Short Tilte:Long-term neuropsychological outcome after traumatic brain injury
Journal:Journal of Head Trauma Rehabilitation
Year, Volume, Issue, Page(s):01, 16, 4, 343-355
Objective: To describe neuropsychological outcome 5 years after injury in persons with traumatic brain injury (TBI) who received inpatient medical rehabilitation. To determine the magnitude and pattern neuropsychological recovery from 1 year to 5 years after injury. Design: Longitudinal cohort study with inclusion based on the availability of neuropsychological data at 1 year and 5 years after injury. Setting: National Institute on Disability and Rehabilitation Research Traumatic Brain Injury Model Systems of Care. Participants: One hundred eighty-two persons with complicated mild to severe traumatic brain injury. Primary Outcome Measures: Digits Forward and Backward, Logical Memory I and II, Token Test, Controlled Oral Word Association Test, Symbol Digit Modalities Test, Trail Making Test, Rey Auditory Verbal Learning Test, Visual Form Discrimination, Block Design, Wisconsin Card Sorting Test, and Grooved Pegboard. Results: Significant variability in outcome was found 5 years after TBI, ranging from no measurable impairment to severe impairment on neuropsychological tests. Improvement from 1 year after injury to 5 years was also variable. Using the Reliable Change Index, 22.2% improved, 15.2% declined, and 62.6% were unchanged on test measures. Conclusions: Neuropsychological recovery after TBI is not uniform across individuals and neuropsychological domains. For a subset of persons with moderate to severe TBI, neuropsychological recovery may continue several years after injury with substantial recovery. For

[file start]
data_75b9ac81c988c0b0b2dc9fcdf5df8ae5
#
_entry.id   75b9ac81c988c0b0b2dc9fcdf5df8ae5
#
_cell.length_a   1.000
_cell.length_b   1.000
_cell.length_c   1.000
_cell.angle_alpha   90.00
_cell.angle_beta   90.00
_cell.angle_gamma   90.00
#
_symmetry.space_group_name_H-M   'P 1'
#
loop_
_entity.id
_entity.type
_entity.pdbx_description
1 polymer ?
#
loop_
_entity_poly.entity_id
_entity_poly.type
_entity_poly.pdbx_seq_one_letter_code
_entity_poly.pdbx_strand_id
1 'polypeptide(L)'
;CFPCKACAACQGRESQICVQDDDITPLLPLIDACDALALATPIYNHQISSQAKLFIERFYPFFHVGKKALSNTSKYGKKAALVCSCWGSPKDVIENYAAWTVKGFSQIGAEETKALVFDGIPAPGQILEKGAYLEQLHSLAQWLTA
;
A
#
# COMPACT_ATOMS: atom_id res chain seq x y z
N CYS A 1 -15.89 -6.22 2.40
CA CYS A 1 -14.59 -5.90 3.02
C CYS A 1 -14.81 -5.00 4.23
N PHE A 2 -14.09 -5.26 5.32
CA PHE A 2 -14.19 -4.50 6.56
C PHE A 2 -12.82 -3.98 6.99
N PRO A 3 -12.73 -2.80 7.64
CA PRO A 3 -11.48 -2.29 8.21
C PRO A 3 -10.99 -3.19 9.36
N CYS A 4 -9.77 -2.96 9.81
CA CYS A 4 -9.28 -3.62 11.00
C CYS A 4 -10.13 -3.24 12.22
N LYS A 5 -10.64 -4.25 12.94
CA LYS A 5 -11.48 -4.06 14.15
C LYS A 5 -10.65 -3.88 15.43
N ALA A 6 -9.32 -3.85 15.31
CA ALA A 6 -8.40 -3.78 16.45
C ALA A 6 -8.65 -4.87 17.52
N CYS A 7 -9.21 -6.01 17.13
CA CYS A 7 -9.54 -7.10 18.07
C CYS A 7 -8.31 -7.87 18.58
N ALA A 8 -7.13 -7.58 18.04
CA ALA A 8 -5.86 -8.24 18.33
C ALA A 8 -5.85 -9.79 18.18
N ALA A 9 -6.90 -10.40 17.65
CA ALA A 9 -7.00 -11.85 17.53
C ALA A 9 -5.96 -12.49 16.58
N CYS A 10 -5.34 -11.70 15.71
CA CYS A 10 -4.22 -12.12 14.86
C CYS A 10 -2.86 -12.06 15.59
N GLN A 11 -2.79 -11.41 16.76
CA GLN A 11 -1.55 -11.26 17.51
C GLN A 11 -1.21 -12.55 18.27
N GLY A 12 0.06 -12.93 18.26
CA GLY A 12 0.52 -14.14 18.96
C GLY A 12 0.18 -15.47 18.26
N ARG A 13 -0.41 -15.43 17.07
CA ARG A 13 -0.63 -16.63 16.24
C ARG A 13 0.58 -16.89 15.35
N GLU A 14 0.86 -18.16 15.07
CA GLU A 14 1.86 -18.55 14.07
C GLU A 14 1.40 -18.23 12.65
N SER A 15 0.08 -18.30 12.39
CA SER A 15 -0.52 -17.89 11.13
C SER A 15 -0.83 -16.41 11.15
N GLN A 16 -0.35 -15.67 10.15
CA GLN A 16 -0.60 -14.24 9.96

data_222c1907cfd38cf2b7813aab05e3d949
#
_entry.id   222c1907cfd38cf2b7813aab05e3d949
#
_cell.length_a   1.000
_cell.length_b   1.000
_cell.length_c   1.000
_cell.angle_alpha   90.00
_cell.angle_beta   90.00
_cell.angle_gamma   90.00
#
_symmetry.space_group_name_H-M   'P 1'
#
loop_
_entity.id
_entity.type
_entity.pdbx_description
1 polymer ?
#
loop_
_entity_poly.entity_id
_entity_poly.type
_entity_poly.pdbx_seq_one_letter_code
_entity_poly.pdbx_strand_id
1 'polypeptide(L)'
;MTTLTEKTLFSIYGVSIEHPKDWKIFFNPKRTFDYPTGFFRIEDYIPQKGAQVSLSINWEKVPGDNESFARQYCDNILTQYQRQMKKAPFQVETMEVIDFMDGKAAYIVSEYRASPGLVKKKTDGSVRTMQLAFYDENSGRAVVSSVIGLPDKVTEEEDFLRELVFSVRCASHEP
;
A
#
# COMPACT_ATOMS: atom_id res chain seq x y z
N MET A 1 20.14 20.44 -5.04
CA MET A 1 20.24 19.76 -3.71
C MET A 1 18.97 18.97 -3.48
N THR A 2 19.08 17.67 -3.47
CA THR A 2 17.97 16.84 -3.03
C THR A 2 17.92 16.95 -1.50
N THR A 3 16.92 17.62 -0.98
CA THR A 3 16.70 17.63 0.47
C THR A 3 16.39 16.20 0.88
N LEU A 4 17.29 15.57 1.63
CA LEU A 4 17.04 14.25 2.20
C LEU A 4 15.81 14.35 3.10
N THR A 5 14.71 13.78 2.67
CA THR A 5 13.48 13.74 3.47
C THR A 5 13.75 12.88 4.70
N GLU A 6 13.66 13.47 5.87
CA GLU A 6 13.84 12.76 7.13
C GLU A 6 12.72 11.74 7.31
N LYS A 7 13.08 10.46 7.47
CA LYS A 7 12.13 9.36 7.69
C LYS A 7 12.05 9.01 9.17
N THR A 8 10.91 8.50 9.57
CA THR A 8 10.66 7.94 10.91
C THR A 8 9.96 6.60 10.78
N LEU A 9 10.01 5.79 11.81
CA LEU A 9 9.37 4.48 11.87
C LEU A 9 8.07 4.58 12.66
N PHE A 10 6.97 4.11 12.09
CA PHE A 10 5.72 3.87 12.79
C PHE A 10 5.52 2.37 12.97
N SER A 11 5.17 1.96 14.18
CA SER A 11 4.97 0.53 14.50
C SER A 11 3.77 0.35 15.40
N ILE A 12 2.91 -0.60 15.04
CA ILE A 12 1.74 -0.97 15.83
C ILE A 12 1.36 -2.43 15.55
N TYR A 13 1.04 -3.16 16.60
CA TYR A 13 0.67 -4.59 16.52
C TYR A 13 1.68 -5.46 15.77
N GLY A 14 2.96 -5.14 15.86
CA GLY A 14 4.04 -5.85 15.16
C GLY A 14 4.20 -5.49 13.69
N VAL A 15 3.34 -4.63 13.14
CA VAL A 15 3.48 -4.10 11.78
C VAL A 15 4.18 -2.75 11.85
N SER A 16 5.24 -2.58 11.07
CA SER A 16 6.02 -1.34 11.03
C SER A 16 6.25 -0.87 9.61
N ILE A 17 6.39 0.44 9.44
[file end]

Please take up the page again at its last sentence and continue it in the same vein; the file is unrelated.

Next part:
other persons, measurable impairment remains 5 years after injury. Improvement was most apparent
on measures of cognitive speed, visuoconstruction, and verbal memory.